Scalable Solutions – Making Choices that Can Scale
Have you ever watched the classic television show This Old House? Imagine you’re on it, working on a 75-year-old house with its original electrical wiring and plumbing. What would happen if you plugged in a full complement of modern electrical appliances? You’d blow your fuses, not to mention create the potential for an electrical fire to break out. And what would happen to your plumbing if you went from a well-water system to tapping into the higher pressure of city water? (Can you say rain gear?)
Likewise, too much growth that makes increasing demands on old, outdated systems is what causes most growing businesses to fail. The systems that worked for a $500,000/year business are no longer sufficient to cope with a $5 million business, and not even close to being adequate for a $50 million business. At first, the additional sales will cause a few “leaks,” but before long, your business will have burst pipes and water everywhere. That’s where “scalable solutions” comes into play.
Scalable solutions is concept prompt for you to always be making choices in your business that will scale, that is, choices that will still work when you have a magnitude more volume through that system.
For example, imagine you were building a web platform to process orders from your field sales force. When evaluating which platform to purchase, a savvy business leader would choose one that could handle the high transaction volume you eventually want to have, provided the cost for this greater capacity isn’t too high. If the cost doesn’t make financial sense, consider a smart alternative. Choose a platform that can be easily upgraded later as your sales volume increases and you have the excess cash flow to warrant the upgrade. You’d say “no” to any platform that couldn’t handle your expected sales volume or be easily upgraded and expanded later.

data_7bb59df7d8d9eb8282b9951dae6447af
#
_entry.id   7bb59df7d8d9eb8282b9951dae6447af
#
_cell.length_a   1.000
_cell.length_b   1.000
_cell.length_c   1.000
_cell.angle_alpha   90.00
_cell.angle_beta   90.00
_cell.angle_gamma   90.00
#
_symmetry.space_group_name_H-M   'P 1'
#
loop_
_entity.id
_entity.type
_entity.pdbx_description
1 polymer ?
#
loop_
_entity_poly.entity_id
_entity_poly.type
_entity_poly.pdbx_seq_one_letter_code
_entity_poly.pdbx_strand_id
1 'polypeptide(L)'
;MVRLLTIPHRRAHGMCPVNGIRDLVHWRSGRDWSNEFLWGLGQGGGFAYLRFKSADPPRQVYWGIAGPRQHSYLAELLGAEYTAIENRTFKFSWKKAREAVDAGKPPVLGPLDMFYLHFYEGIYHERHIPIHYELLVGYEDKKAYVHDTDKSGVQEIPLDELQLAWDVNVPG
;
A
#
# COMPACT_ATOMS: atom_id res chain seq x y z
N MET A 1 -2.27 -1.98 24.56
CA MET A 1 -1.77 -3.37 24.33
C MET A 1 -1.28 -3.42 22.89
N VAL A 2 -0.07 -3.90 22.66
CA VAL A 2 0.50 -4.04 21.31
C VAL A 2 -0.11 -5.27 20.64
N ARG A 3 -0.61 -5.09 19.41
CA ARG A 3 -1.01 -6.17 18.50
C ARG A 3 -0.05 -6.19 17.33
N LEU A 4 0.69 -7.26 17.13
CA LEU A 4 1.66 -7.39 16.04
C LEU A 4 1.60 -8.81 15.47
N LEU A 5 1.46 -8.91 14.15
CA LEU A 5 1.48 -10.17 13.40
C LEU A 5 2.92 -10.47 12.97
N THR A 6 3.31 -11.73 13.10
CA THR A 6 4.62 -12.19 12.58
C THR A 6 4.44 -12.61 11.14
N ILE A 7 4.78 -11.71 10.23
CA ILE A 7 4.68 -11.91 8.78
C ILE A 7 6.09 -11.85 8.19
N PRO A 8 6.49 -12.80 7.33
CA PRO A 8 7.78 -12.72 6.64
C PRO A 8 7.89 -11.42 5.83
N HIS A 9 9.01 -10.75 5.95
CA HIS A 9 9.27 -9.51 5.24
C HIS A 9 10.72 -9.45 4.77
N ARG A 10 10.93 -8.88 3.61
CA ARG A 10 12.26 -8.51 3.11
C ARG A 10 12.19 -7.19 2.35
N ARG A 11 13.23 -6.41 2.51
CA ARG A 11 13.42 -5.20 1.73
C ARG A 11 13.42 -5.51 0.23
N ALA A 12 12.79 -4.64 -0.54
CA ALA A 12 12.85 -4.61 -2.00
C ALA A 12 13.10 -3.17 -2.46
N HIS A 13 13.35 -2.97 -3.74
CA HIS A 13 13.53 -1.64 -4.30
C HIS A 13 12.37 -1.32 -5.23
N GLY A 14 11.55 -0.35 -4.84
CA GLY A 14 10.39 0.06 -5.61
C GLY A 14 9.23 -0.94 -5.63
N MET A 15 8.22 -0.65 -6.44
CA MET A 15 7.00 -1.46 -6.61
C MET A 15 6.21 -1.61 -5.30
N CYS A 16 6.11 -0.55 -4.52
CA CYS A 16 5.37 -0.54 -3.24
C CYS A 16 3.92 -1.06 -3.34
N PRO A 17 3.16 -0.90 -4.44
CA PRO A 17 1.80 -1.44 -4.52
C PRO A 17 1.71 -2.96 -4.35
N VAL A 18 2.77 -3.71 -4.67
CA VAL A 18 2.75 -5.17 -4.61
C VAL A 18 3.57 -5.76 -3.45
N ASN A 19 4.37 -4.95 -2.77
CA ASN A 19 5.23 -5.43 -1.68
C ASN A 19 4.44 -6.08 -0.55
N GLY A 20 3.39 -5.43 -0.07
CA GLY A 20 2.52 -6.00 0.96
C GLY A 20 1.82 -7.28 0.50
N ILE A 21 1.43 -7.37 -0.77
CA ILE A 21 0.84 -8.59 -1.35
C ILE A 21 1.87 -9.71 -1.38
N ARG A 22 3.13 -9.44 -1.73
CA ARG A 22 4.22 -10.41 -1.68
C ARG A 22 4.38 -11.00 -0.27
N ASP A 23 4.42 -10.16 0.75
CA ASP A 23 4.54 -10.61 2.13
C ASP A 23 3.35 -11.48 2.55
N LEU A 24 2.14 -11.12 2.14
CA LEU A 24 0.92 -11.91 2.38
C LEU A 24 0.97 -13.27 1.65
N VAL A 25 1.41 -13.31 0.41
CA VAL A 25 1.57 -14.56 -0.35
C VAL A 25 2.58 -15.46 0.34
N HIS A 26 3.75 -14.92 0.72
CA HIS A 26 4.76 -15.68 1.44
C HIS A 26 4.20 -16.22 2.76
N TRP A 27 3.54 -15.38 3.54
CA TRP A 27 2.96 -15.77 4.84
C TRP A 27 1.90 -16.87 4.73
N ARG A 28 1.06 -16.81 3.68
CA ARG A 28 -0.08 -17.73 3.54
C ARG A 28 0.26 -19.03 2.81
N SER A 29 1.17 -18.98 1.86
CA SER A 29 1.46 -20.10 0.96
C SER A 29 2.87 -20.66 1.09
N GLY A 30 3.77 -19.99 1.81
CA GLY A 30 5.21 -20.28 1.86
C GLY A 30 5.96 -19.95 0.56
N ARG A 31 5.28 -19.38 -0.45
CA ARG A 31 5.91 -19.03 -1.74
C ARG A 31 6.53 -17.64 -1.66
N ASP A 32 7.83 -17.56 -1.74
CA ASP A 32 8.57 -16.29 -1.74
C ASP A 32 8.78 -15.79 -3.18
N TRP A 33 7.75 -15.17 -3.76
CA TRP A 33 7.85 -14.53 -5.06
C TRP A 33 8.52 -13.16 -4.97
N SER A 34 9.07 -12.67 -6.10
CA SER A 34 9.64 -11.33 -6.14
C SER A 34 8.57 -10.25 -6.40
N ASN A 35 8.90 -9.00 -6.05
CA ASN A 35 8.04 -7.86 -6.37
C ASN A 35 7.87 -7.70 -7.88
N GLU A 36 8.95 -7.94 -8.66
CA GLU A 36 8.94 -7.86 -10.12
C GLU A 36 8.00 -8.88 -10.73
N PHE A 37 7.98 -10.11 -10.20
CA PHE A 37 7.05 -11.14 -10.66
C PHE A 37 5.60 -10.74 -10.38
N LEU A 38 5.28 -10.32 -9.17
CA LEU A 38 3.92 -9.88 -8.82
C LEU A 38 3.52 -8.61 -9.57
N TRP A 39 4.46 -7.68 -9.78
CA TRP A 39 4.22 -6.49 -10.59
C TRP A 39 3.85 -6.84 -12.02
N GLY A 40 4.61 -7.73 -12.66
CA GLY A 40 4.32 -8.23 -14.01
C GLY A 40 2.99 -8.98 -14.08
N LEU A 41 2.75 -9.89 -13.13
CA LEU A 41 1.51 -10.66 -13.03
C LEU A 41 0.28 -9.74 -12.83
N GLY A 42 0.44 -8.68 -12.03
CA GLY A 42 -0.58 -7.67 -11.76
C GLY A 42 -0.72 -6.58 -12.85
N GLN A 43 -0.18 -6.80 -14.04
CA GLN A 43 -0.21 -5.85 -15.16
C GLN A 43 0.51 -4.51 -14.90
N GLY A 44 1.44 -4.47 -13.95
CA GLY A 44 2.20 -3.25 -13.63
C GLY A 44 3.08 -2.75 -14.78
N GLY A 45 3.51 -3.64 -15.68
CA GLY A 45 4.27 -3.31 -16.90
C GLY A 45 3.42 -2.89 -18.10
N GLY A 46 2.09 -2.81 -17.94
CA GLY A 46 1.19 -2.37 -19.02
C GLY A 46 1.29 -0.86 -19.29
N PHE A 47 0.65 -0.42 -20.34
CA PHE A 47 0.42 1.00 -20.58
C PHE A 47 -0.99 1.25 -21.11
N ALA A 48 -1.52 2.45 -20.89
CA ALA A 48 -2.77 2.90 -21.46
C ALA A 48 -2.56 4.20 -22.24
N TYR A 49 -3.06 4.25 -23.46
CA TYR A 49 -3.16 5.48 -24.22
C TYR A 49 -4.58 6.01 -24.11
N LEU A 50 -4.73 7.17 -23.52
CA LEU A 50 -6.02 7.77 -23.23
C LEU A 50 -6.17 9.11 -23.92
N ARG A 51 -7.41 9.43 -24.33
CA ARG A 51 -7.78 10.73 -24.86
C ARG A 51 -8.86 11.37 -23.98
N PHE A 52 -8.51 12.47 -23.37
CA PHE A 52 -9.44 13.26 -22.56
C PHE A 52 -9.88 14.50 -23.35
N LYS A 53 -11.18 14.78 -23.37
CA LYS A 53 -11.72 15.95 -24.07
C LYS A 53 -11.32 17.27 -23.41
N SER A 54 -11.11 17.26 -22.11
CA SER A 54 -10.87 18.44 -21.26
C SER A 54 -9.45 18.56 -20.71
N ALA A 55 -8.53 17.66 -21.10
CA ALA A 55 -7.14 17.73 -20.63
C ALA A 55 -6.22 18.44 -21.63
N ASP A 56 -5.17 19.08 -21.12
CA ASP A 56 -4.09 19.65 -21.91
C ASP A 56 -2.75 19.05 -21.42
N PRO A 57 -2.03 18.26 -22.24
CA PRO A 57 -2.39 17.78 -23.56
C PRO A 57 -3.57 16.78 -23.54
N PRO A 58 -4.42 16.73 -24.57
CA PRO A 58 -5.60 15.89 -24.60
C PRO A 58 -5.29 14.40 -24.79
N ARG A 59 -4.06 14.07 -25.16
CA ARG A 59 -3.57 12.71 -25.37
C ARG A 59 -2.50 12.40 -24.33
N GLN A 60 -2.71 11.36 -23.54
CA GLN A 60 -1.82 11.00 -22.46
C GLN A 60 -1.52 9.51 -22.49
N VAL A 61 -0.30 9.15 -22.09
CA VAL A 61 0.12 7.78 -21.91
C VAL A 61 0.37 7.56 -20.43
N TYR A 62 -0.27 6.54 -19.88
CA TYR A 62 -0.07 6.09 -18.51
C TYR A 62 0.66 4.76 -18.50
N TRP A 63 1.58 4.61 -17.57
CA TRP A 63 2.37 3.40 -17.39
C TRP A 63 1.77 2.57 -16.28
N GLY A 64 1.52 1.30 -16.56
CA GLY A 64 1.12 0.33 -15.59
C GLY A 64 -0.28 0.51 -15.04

We deal with this every day with our business coaching clients, most of whom are growing at 5-7 times the national average for privately held companies. They must constantly be vigilant about making “scalability” a criteria for any new system they are developing, investing in, or implementing. You should do the same.
Scaling your business requires building it in such a way that your model and systems can be rolled out and replicated on a much bigger playing field. When you’re solving a business challenge, you must look for solutions that can be scaled.
Today’s article was a shot across the bow, and the biggest take away I hope you gained is to make “scalability” a stated criteria for your systems decisions.
For more specifics here, I’m in the works of two new articles on this subject. One is on scaling “expert systems” – how you can replicate a scale things that relay and pricy, highly skilled talent, such as what you’d find in a professional services firm or consulting practice. I’m almost done with that article so look for it next week.
The second is on a “quick list” tip sheet on the best practices in building scalable systems. That will be available in the next 2-3 weeks.
Finally, may I suggest that if you want more ideas on growing your business, including a free tool kit with 21 in-depth video trainings to help you scale your business and get your life back, just click here.